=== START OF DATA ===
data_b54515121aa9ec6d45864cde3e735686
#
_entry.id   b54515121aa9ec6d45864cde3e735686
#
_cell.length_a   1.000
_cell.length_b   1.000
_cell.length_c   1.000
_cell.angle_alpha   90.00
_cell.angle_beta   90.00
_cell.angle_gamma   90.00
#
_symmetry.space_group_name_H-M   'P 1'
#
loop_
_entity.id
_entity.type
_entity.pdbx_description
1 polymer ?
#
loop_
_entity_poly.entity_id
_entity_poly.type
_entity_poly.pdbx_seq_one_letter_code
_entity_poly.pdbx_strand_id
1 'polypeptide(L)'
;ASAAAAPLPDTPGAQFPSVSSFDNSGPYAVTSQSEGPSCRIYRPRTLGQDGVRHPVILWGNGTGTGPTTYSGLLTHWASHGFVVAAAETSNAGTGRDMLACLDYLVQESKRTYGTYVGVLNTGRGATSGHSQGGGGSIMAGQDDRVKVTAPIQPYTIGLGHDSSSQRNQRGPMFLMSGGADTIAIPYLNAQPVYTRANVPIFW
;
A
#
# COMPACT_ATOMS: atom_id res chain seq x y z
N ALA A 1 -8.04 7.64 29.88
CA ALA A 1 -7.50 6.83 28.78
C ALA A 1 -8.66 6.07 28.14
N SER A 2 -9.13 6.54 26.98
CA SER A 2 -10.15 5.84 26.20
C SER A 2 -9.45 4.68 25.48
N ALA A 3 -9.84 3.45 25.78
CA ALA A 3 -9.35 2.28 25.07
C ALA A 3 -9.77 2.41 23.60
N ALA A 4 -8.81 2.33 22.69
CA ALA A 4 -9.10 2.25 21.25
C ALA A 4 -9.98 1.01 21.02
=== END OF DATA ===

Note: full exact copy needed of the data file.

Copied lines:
data_b54515121aa9ec6d45864cde3e735686
#
_entry.id   b54515121aa9ec6d45864cde3e735686
#
_cell.length_a   1.000
_cell.length_b   1.000
_cell.length_c   1.000
_cell.angle_alpha   90.00
_cell.angle_beta   90.00
_cell.angle_gamma   90.00
#
_symmetry.space_group_name_H-M   'P 1'
#
loop_
_entity.id
_entity.type
_entity.pdbx_description
1 polymer ?
#
loop_
_entity_poly.entity_id
_entity_poly.type
_entity_poly.pdbx_seq_one_letter_code
_entity_poly.pdbx_strand_id
1 'polypeptide(L)'
;ASAAAAPLPDTPGAQFPSVSSFDNSGPYAVTSQSEGPSCRIYRPRTLGQDGVRHPVILWGNGTGTGPTTYSGLLTHWASHGFVVAAAETSNAGTGRDMLACLDYLVQESKRTYGTYVGVLNTGRGATSGHSQGGGGSIMAGQDDRVKVTAPIQPYTIGLGHDSSSQRNQRGPMFLMSGGADTIAIPYLNAQPVYTRANVPIFW
;
A
#
# COMPACT_ATOMS: atom_id res chain seq x y z
N ALA A 1 -8.04 7.64 29.88
CA ALA A 1 -7.50 6.83 28.78
C ALA A 1 -8.66 6.07 28.14
N SER A 2 -9.13 6.54 26.98
CA SER A 2 -10.15 5.84 26.20
C SER A 2 -9.45 4.68 25.48
N ALA A 3 -9.84 3.45 25.78
CA ALA A 3 -9.35 2.28 25.07
C ALA A 3 -9.77 2.41 23.60
N ALA A 4 -8.81 2.33 22.69
CA ALA A 4 -9.10 2.25 21.25
C ALA A 4 -9.98 1.01 21.02